You can see that NFLX is at times struggling to replace defecting subscribers. Some quarters they add as many as 6 subscribers for each net increase. Other quarters are more successful when NFLX only needs 2 new subscribers to have a net gain of 1 subscriber. While other trends are more positive, the ratio between lost subscribers and new subscribers shows significant variation over the past quarters despite what appears to be a steady improvement. Ideally, NFLX would have a 0% ratio.
The next table shows a projection forward, assuming a $10 acquisition price, a 50% ratio between lost subscribers and new subscribers, and assumes that marketing expense increases at a rate of 2% quarter on quarter. Marketing expense increases have historically been highly variable.
|Date||Period End Total Subscribers (Millions)||Net New Subscribers (Millions)||New Subscribers (Millions)||Lost Subscribers (Millions)||Lost / New (%)|
Data is based on my own analysis and assumptions. One key challenge is that NFLX has been pretty consistently able to reduce acquisition costs over time and this projection assumes that acquisition costs stay flat at $10 per subscriber.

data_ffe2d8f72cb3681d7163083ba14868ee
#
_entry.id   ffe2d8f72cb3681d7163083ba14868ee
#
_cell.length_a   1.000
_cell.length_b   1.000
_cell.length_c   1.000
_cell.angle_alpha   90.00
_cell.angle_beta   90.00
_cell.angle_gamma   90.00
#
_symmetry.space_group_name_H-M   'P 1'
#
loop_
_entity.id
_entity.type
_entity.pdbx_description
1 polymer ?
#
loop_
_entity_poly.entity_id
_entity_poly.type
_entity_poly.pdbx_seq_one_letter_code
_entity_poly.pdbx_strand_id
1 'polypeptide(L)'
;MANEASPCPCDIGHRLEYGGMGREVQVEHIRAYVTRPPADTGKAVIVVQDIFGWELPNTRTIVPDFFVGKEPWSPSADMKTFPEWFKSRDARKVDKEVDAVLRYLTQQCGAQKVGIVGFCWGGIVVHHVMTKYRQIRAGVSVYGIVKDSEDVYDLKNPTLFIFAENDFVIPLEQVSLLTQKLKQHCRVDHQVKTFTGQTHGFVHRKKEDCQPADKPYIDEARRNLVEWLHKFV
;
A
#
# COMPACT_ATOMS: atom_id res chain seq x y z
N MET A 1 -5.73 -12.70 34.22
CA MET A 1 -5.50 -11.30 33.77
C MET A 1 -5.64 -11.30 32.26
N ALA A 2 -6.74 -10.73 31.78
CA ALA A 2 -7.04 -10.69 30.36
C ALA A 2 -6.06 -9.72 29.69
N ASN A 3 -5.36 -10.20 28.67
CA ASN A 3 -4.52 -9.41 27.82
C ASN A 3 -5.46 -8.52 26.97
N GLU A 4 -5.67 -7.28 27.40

At first glance, this looks pretty good - 60+ million subscribers by the end of 2013 or approximately 3x what NFLX has today. Perhaps this even defies reasonable expectations since there could only be around 120 million U.S. households at that time. However, the next wrinkle to maintaining revenue growth is that NFLX has to keep earning the same revenue from each customer. Historically, this has not been the case as Table 5 shows:
|Date||Average Subscribers||Revenue||Monthly Revenue/ Subscriber||% Change from previous Quarter|
|12/31/2007||7.3||$ 302.4||$ 13.89|
|3/31/2008||7.9||$ 326.2||$ 13.83||-0.5%|
|6/30/2008||8.3||$ 337.6||$ 13.51||-2.3%|
|9/30/2008||8.5||$ 341.3||$ 13.32||-1.5%|
|12/31/2008||9.0||$ 359.6||$ 13.27||-0.3%|
|3/31/2009||9.9||$ 394.1||$ 13.34||0.5%|
|6/30/2009||10.5||$ 408.5||$ 13.02||-2.3%|
|9/30/2009||10.9||$ 423.1||$ 12.99||-0.2%|
|12/31/2009||11.7||$ 444.5||$ 12.68||-2.4%|
|3/31/2010||13.1||$ 493.7||$ 12.55||-1.0%|
|6/30/2010||14.5||$ 519.8||$ 11.96||-4.6%|
|9/30/2010||16.0||$ 553.2||$ 11.55||-3.5%|
|12/31/2010||18.5||$ 595.9||$ 10.75||-6.9%|
Data is calculated from NFLX 10-Q filings. Average subscribers is a straight average of the period end subscribers.